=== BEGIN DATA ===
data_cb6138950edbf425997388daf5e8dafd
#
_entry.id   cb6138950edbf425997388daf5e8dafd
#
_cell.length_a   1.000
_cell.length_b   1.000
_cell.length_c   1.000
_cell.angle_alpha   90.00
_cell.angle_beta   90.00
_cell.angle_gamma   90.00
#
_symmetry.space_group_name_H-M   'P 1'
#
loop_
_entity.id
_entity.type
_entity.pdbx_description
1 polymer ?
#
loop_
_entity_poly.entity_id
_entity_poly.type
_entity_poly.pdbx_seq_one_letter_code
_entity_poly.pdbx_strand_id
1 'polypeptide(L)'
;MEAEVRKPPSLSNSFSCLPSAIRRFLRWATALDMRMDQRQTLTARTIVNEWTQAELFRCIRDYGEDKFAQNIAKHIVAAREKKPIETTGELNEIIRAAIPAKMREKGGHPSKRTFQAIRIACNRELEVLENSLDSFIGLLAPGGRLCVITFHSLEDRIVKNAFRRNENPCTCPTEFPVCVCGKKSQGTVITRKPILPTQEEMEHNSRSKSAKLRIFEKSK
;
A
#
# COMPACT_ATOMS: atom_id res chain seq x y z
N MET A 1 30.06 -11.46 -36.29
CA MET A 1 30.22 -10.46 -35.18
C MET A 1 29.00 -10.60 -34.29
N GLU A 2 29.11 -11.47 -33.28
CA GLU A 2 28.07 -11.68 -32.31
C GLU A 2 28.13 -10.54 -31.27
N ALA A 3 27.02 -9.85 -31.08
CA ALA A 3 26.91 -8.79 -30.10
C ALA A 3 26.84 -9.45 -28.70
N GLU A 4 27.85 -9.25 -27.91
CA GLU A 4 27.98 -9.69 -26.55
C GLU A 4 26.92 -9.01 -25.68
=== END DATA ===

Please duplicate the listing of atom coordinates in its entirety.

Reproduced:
data_cb6138950edbf425997388daf5e8dafd
#
_entry.id   cb6138950edbf425997388daf5e8dafd
#
_cell.length_a   1.000
_cell.length_b   1.000
_cell.length_c   1.000
_cell.angle_alpha   90.00
_cell.angle_beta   90.00
_cell.angle_gamma   90.00
#
_symmetry.space_group_name_H-M   'P 1'
#
loop_
_entity.id
_entity.type
_entity.pdbx_description
1 polymer ?
#
loop_
_entity_poly.entity_id
_entity_poly.type
_entity_poly.pdbx_seq_one_letter_code
_entity_poly.pdbx_strand_id
1 'polypeptide(L)'
;MEAEVRKPPSLSNSFSCLPSAIRRFLRWATALDMRMDQRQTLTARTIVNEWTQAELFRCIRDYGEDKFAQNIAKHIVAAREKKPIETTGELNEIIRAAIPAKMREKGGHPSKRTFQAIRIACNRELEVLENSLDSFIGLLAPGGRLCVITFHSLEDRIVKNAFRRNENPCTCPTEFPVCVCGKKSQGTVITRKPILPTQEEMEHNSRSKSAKLRIFEKSK
;
A
#
# COMPACT_ATOMS: atom_id res chain seq x y z
N MET A 1 30.06 -11.46 -36.29
CA MET A 1 30.22 -10.46 -35.18
C MET A 1 29.00 -10.60 -34.29
N GLU A 2 29.11 -11.47 -33.28
CA GLU A 2 28.07 -11.68 -32.31
C GLU A 2 28.13 -10.54 -31.27
N ALA A 3 27.02 -9.85 -31.08
CA ALA A 3 26.91 -8.79 -30.10
C ALA A 3 26.84 -9.45 -28.70
N GLU A 4 27.85 -9.25 -27.91
CA GLU A 4 27.98 -9.69 -26.55
C GLU A 4 26.92 -9.01 -25.68